“Unfortunately the government’s current plans to address our water inefficiency are not sufficient. There’s strong evidence of years of underinvestment in water infrastructure. As a result there is a backlog of communities who don’t have access to clean water coupled with the issue of ageing infrastructure,” said Cilliers.

Environmentalist Di Jones said the target for all South Africans to have access to clean water by 2030 would only be realised if water management was made a priority.

“I’m not against desalination and building of new dams, but I think we should first look at less costly measures to stretch the litres that we already have, and consumers must start saving water in their homes.”

Jones said upgrading the ageing infrastructure had to be a priority as it crippled the economy with millions of litres lost through leaks.

“Our dams need to be desludged to maximise capacity… Hazelmere Dam is said to be 37% full, but that’s not true because about 15% is sludge,” said Jones.

She suggested that industries and agriculture start using grey water instead of potable water.

A decline in demand is expected after 2035, but only in industry, thanks to the onset of renewable energy production which does not require water for cooling.

The municipal and agricultural sectors would increase demand because of rural-urban migration and the government’s plan to increase irrigated land by 33%.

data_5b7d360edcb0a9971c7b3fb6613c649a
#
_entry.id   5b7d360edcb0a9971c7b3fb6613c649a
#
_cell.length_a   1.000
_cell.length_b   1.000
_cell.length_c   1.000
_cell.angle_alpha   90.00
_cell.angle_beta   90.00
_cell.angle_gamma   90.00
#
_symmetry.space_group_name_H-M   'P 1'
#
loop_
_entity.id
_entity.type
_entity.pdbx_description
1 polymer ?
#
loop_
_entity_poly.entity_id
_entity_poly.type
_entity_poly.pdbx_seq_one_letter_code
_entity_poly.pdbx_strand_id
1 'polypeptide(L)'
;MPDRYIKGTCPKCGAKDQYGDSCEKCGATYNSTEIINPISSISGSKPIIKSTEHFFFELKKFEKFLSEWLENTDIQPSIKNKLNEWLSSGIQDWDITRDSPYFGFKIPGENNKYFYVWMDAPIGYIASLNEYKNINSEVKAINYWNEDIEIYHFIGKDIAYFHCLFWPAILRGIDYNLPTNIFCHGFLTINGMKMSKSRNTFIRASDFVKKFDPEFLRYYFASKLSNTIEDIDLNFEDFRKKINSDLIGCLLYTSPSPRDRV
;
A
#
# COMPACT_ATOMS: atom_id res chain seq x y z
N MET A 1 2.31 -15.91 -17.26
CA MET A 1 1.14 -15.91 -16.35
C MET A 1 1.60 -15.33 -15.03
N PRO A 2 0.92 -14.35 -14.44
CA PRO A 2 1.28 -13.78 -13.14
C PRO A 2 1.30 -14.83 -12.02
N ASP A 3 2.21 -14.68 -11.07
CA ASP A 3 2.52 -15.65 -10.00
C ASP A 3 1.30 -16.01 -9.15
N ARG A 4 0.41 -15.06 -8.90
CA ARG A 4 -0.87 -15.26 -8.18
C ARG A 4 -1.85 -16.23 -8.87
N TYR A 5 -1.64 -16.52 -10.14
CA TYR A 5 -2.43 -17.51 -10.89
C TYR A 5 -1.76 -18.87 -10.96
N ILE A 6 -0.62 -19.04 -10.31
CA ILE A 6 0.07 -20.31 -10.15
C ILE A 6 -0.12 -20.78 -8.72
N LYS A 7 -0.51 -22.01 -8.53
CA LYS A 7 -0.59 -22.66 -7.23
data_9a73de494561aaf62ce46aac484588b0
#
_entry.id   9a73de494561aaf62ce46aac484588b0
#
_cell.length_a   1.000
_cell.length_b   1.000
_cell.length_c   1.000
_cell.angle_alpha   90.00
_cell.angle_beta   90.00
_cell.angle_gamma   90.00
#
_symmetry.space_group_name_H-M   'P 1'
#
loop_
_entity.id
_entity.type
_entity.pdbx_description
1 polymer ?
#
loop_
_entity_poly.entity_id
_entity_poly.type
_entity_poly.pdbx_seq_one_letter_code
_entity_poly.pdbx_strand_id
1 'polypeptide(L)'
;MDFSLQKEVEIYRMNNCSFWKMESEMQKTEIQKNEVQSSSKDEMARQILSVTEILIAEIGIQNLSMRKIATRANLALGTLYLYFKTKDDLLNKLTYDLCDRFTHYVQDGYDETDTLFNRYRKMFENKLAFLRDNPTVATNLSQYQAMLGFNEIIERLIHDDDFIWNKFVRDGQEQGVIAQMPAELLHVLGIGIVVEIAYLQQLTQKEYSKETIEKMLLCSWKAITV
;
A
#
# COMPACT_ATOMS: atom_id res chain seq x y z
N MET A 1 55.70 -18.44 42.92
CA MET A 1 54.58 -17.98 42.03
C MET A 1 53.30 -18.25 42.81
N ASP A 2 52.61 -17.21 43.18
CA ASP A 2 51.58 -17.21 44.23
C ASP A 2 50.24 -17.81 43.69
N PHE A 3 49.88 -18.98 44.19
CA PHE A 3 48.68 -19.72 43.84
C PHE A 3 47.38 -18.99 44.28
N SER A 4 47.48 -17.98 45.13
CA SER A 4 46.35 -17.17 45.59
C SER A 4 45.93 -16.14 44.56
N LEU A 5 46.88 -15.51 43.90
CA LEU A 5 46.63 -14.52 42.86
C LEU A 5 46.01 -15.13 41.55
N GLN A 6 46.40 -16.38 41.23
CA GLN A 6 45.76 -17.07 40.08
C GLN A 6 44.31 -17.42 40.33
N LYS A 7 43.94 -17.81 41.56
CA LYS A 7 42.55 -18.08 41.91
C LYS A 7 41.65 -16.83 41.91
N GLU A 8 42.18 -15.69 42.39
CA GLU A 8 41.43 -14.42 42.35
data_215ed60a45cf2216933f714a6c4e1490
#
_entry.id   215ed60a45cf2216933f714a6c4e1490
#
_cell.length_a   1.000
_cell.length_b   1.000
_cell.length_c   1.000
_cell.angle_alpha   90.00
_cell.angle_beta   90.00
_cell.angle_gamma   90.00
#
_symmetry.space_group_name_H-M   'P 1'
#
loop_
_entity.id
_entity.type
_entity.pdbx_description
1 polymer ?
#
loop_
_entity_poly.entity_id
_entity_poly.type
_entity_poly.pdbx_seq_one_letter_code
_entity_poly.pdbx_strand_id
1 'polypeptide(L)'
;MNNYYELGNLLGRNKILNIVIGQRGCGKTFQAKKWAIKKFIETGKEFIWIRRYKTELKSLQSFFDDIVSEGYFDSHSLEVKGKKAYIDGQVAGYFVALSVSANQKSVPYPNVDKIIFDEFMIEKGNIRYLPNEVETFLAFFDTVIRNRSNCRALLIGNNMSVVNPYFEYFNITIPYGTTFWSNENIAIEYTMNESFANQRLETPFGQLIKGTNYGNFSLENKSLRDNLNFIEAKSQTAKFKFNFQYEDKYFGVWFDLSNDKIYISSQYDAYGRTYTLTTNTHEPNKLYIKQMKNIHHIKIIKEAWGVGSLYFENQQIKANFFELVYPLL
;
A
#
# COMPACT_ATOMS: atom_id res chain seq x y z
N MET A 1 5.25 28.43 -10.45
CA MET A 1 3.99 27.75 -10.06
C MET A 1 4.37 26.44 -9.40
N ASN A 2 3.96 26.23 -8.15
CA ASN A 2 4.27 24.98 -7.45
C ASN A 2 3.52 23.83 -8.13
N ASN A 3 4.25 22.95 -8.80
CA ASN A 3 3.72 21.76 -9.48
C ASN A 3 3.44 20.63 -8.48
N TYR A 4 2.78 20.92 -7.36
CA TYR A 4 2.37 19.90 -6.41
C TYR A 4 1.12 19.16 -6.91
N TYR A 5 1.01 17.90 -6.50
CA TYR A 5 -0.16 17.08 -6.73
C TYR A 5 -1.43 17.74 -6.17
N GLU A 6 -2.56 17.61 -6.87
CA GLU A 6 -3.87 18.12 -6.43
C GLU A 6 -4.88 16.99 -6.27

To mitigate the strain on water systems, Umgeni Water has budgeted R5 billion for the next five years for six augmentation projects including raising Hazelmere Dam’s wall.

Also under construction is the R2bn Lower Thukela Bulk Water Supply Scheme.

“We are also looking into desalination, and feasibility studies have been conducted for two sites, in Lovu and Seatides (Tongaat),” said Umgeni’s Shami Harichunder.

Cilliers said desalination was costly at first and probably less viable because of the energy crisis. However, it would be beneficial to coastal areas and less expensive with new technology in renewable energy in the future.

Angela Masefield of the Department of Water Affairs and Sanitation conceded that some river systems were under strain.

“We are constantly monitoring demand to ensure that we can give citizens, industries and agriculture assurances that they will have water in the future.”

Besides climate change, Masefield’s other concern was the high level of non-revenue water lost through leaks, waste and theft.

In 2013 the WRC released a report on a study, conducted on 132 municipalities, which said about 36.8% of water use brought in no revenue. Of this, 25.4% was lost to leaks. This was similar to the estimated world average of 36.6% but was high in comparison to other developing countries.

“We sometimes find that even those who can afford to pay for water choose not to pay and then there are those who are ‘luxurious’ with water, resulting in the household usage being higher than it should be. This, coupled with illegal connections, results in the system being unstable,” said Masefield.

Source: IOL News